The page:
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Did Intel buy EUVs from ASML Holdings?

Posted: 28 Apr 2015 ?? ?Print Version ?Bookmark and Share

Keywords:Ultraviolet lithography?

When news of ASML Holdings selling 15 extreme ultraviolet lithography systems to a U.S. customer came out, many analysts thought the buyer was no other than Intel, but the terms of the deal and what it says about the readiness of EUV for making semiconductors remains unclear.

Although in the works for decades, EUV lithography has so far failed to deliver the kind of throughput needed to make leading-edge chips due to a relatively weak light source. The company announced several improvements to the system along the way, but the latest results were still below production targets.

Just last fall, Intel Fellow Mark Bohr said EUV is "not ready yetthe throughput and reliability are not there," he said speaking at the annual Intel Developer Forum.

At that event, Bohr said Intel sees a way to make 7nm chips cost effectively without EUV. Earlier he had said the same about 10nm although the company has not revealed details on either process node yet.

Sources agree Intel is the existing U.S. customer that ASML referred to as the buyer in a press release. However, one analyst speculates that it is a long-term deal in which 10 of the 15 systems will not be delivered until 2017 or later. The analyst, who asked not to be named, suggested the deal is an effort by Intel to pump up the stock price of ASML in which it holds a 15 per cent stake.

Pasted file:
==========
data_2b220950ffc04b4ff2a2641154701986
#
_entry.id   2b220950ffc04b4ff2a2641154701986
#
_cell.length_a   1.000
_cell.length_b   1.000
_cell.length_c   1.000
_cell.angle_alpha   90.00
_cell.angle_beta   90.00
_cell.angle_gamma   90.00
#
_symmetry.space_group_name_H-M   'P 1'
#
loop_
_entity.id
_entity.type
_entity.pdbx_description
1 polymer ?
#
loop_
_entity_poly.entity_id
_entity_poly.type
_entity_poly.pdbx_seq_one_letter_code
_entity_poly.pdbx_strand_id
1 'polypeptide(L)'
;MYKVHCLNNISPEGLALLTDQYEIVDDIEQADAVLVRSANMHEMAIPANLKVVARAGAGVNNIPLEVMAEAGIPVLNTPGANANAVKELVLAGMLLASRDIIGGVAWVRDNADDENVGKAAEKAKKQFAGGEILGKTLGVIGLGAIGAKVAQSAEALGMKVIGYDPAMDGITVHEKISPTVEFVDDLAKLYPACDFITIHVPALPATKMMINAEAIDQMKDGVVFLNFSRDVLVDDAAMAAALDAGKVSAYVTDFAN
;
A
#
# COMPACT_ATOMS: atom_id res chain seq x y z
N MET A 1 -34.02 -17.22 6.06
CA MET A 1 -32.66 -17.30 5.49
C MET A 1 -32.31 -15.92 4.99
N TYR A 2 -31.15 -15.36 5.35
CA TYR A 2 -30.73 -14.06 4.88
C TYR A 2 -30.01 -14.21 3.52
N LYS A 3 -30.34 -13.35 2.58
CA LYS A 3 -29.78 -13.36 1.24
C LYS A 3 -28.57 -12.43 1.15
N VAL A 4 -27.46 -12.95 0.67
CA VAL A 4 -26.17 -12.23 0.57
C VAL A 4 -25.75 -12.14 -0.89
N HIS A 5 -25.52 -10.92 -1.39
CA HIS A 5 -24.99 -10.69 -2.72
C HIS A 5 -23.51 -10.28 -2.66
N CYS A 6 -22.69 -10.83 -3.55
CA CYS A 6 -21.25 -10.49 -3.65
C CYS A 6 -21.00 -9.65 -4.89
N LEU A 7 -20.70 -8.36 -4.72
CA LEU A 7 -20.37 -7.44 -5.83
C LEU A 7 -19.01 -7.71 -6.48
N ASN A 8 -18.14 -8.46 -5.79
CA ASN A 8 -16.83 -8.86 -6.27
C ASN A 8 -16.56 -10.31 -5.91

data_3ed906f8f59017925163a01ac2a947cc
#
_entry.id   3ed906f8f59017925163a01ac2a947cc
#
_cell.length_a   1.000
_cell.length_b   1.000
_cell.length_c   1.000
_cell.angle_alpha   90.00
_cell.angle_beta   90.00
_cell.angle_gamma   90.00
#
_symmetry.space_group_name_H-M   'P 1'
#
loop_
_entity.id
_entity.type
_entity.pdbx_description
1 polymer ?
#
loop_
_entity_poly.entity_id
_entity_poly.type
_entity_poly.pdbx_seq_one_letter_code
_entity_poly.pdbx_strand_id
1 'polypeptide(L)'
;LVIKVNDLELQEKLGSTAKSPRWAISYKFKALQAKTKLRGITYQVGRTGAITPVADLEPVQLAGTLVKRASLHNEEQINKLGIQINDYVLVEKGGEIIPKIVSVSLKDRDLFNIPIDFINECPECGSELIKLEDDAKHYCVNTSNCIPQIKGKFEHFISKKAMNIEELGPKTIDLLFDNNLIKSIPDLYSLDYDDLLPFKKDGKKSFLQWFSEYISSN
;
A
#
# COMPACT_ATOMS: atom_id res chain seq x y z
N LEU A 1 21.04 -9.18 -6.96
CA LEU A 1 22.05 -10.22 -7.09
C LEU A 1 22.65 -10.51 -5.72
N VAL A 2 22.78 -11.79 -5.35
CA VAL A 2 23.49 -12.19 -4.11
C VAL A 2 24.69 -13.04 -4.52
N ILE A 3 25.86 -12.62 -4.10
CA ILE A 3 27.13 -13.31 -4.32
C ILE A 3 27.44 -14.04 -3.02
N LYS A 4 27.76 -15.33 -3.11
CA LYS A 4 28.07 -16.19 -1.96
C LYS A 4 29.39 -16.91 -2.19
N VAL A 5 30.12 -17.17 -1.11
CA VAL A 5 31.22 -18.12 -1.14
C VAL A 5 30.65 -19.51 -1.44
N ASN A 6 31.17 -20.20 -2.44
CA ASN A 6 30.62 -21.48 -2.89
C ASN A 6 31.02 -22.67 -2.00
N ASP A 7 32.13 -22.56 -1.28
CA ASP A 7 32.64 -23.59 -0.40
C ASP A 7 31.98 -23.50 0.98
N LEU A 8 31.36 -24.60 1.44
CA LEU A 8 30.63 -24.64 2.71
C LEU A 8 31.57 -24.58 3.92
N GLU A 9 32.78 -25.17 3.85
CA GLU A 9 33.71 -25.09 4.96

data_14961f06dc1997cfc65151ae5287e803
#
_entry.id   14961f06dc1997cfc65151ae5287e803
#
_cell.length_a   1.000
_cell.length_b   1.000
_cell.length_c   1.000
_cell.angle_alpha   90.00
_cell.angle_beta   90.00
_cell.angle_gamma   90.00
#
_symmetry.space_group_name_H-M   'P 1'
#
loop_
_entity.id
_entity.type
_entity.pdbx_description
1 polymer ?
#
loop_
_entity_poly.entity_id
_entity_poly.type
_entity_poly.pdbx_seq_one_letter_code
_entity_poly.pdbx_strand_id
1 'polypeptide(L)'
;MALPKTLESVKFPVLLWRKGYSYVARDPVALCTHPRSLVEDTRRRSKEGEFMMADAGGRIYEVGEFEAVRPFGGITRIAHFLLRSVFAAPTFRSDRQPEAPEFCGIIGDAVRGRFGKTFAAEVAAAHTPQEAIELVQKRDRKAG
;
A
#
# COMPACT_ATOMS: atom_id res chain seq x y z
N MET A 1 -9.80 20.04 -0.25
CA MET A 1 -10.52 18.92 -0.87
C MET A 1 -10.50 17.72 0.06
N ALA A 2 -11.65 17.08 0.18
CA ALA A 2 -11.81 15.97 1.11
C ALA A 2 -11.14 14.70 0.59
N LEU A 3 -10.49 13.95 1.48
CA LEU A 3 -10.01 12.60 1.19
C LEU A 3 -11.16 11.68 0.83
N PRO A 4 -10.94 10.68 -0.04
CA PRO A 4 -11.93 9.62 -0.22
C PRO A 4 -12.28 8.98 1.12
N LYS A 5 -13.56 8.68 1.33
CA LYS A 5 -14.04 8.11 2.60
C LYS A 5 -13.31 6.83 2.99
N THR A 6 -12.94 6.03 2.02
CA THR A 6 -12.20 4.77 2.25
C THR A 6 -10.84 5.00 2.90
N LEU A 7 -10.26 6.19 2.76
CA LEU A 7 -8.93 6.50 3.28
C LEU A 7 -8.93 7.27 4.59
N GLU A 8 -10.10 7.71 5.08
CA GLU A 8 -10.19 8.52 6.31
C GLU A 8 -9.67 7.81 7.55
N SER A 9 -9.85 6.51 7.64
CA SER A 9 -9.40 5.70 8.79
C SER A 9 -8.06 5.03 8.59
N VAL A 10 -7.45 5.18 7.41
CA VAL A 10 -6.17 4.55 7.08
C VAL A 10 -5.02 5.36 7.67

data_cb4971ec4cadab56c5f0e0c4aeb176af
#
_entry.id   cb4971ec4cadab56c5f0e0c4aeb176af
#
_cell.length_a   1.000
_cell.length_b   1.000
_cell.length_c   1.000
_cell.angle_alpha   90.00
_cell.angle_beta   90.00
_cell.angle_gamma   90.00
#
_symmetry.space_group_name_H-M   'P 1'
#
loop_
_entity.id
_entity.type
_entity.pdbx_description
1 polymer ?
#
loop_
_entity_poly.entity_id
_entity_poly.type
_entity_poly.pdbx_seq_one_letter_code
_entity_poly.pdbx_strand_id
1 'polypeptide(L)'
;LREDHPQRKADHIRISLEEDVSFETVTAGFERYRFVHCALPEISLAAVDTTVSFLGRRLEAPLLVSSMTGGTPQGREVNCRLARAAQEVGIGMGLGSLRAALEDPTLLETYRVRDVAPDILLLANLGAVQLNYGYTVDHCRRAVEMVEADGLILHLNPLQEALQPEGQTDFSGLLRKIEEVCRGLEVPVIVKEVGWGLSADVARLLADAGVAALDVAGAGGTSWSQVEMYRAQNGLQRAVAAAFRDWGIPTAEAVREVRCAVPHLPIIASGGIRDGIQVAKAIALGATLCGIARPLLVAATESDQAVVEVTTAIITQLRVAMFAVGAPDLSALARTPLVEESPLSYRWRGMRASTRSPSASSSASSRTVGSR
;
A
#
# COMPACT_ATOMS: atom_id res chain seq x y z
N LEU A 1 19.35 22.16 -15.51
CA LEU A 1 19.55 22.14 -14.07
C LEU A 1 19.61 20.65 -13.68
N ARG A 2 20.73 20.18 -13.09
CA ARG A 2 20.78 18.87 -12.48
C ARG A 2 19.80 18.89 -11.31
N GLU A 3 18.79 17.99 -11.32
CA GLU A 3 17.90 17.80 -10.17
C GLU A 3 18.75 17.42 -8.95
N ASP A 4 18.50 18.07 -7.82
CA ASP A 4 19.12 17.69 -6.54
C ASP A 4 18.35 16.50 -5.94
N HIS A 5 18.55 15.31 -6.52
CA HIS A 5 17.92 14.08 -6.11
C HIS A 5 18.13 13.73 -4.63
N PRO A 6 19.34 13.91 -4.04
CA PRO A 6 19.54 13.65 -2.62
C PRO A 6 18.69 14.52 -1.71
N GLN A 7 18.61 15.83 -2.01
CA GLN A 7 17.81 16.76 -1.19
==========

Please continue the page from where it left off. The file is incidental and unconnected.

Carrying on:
Others took a more upbeat view. "It is far too late for Intel to use EUV at 10nm, but the timing seems reasonable for 7nm," said David Kanter of Real World Technologies.

"This is a big vote of confidence for ASML, as the size of the order indicates that EUV will be going into high volume production; previous purchases had been for one or two machines, for experimental purposes," Kanter said. "Intel buying into EUV may catalyse logic competitors such as Samsung, Globalfoundries and TSMC to upgrade in the relatively near future," he added.

However, Kanter cautioned the sale could be contingent upon EUV meeting performance targets. In addition, it's not clear EUV can meet more stringent cost targets of memory makers, he added.

Earlier this year, TSMC announced it exposed 1,000 wafers in 24 hours on an ASML NXE:3300B equipped with an 80W light source. The company is expected to use EUV at the 7nm node and try to retrofit it into its10nm process sometime after 10nm production starts. The new EUV deal suggests Intel may have similar plans.

There's no doubt EUV is the industry's leading candidate to avoid the costly process of using multiple patterning steps with today's 193nm immersion litho systems. However, in addition to issues with its light source, EUV still faces hurdles discussed in a March meeting in areas such as resists, mask inspection and density, and a pellicle for easier handling.

- Rick Merritt
??EE Times





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